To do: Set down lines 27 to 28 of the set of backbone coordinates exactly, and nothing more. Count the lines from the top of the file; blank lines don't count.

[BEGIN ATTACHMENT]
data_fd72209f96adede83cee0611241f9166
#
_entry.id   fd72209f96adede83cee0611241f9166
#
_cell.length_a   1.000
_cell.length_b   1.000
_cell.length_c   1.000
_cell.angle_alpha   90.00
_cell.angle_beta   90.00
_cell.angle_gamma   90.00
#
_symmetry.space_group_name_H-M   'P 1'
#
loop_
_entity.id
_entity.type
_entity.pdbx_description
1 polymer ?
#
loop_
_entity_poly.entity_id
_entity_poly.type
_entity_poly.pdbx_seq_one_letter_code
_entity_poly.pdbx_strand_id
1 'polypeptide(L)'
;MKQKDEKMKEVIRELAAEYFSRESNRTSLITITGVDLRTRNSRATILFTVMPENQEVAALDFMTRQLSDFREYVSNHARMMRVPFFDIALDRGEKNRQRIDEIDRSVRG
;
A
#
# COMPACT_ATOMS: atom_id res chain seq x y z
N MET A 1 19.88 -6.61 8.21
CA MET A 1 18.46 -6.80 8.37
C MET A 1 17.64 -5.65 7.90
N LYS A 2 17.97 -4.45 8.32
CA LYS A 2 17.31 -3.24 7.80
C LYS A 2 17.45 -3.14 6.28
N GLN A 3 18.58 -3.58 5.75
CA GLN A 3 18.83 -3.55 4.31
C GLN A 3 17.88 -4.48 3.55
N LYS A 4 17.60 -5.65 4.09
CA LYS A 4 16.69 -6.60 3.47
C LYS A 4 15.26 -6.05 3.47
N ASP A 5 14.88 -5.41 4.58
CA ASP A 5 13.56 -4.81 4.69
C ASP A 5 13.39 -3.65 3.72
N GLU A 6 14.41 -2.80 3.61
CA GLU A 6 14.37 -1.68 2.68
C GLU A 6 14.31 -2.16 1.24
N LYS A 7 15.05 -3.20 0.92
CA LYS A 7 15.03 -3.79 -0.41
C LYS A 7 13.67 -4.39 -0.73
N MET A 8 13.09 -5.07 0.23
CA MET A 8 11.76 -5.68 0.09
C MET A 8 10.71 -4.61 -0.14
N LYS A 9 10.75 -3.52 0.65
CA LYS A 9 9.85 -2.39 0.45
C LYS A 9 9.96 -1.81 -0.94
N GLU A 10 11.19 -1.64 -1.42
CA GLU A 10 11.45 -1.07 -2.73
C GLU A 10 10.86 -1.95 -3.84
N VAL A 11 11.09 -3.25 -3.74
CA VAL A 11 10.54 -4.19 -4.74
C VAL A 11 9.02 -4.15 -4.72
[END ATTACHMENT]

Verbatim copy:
;
A